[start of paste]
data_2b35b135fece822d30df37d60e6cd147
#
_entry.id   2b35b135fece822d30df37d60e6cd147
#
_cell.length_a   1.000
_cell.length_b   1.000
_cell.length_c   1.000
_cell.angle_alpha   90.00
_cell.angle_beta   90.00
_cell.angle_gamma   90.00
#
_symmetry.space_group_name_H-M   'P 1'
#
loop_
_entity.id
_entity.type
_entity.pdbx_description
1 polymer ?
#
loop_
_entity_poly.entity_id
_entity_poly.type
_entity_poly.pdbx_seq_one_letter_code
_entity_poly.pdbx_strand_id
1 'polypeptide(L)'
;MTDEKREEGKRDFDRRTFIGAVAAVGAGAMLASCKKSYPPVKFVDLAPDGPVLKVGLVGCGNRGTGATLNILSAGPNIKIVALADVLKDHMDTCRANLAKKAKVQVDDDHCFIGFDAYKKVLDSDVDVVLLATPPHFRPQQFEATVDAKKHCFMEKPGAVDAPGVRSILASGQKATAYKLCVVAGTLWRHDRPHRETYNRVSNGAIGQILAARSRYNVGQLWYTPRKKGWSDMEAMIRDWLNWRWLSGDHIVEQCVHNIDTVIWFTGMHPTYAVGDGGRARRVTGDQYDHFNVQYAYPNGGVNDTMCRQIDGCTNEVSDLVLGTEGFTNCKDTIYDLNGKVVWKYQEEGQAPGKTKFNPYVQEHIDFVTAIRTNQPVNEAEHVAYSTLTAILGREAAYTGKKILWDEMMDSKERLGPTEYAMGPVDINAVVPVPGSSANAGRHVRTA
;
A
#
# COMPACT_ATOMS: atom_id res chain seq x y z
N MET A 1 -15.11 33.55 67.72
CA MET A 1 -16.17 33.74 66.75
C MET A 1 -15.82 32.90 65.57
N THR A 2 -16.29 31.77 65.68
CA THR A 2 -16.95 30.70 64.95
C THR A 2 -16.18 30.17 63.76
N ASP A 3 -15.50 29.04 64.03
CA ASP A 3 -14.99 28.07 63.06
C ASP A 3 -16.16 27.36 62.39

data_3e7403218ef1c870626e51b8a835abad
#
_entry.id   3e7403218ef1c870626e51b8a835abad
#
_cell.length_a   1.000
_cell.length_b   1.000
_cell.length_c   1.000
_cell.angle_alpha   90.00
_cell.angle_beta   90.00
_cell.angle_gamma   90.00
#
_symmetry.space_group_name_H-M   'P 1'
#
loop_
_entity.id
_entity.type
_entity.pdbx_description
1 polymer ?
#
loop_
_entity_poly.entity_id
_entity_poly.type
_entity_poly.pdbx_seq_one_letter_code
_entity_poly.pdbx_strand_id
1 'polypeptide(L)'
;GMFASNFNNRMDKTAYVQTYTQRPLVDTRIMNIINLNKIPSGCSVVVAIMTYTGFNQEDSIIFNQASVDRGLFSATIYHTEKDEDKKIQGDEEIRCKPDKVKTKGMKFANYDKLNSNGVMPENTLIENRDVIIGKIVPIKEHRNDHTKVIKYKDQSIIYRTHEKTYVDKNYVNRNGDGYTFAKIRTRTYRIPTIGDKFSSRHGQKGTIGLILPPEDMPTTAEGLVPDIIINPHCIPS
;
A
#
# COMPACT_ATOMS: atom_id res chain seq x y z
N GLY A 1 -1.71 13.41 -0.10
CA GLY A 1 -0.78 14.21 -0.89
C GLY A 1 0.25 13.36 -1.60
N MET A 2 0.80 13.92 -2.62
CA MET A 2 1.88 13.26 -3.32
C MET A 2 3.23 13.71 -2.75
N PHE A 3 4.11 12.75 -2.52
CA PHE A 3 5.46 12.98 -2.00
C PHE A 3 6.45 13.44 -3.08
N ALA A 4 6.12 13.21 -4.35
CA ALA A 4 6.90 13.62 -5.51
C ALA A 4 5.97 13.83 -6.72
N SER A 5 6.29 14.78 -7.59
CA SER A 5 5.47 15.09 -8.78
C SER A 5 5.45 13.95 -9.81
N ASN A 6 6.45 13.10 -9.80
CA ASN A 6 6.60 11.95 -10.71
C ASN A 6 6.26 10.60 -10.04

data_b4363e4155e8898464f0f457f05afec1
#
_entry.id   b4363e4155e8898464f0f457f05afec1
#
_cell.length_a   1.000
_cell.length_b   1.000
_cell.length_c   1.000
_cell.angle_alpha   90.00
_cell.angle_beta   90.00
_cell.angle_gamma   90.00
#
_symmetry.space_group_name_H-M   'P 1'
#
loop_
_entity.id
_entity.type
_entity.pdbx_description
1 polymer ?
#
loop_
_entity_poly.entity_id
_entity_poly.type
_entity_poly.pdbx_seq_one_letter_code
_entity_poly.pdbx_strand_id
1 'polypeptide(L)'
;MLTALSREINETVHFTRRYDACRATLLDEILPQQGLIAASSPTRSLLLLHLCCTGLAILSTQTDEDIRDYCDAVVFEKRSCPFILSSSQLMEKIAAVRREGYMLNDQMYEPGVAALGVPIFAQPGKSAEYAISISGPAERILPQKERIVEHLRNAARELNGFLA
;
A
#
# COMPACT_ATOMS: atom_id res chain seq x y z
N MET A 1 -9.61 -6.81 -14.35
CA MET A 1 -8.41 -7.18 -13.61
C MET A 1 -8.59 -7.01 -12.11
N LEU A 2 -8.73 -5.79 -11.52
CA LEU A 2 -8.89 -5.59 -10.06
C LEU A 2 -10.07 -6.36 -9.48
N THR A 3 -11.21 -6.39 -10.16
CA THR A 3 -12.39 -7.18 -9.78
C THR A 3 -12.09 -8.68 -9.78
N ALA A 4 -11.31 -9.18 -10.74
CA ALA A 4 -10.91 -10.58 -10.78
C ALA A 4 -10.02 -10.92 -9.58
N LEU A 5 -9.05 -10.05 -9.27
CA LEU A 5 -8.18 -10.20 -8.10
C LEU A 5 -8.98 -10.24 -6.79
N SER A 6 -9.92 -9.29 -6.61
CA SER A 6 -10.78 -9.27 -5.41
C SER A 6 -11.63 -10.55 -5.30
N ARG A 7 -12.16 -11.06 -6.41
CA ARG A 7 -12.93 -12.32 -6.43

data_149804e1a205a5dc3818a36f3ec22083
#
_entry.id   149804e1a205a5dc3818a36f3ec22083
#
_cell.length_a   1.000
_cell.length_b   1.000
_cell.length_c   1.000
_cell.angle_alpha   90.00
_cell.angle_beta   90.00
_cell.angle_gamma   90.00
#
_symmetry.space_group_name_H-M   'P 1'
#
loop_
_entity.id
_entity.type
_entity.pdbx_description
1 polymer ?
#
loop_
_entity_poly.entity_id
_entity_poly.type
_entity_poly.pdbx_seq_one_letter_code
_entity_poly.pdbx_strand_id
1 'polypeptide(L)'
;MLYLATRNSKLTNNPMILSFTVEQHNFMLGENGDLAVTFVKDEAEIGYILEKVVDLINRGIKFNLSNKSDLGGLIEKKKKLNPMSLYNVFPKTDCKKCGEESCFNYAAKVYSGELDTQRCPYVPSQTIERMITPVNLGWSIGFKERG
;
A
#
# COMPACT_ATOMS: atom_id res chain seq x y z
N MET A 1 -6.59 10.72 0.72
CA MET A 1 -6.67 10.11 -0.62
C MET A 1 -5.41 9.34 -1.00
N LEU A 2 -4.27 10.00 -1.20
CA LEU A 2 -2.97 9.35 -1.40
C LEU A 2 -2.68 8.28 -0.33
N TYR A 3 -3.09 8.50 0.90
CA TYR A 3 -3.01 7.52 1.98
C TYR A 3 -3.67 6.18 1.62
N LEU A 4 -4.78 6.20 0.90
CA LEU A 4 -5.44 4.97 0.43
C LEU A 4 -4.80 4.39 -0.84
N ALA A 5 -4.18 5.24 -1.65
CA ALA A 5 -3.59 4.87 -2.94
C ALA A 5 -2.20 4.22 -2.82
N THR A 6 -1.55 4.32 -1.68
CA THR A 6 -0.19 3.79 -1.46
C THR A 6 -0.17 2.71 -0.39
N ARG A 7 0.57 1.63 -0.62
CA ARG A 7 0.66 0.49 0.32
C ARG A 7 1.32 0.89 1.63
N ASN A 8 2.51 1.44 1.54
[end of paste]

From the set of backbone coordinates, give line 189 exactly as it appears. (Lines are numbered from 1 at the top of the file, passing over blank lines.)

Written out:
N ASN A 8 2.51 1.44 1.54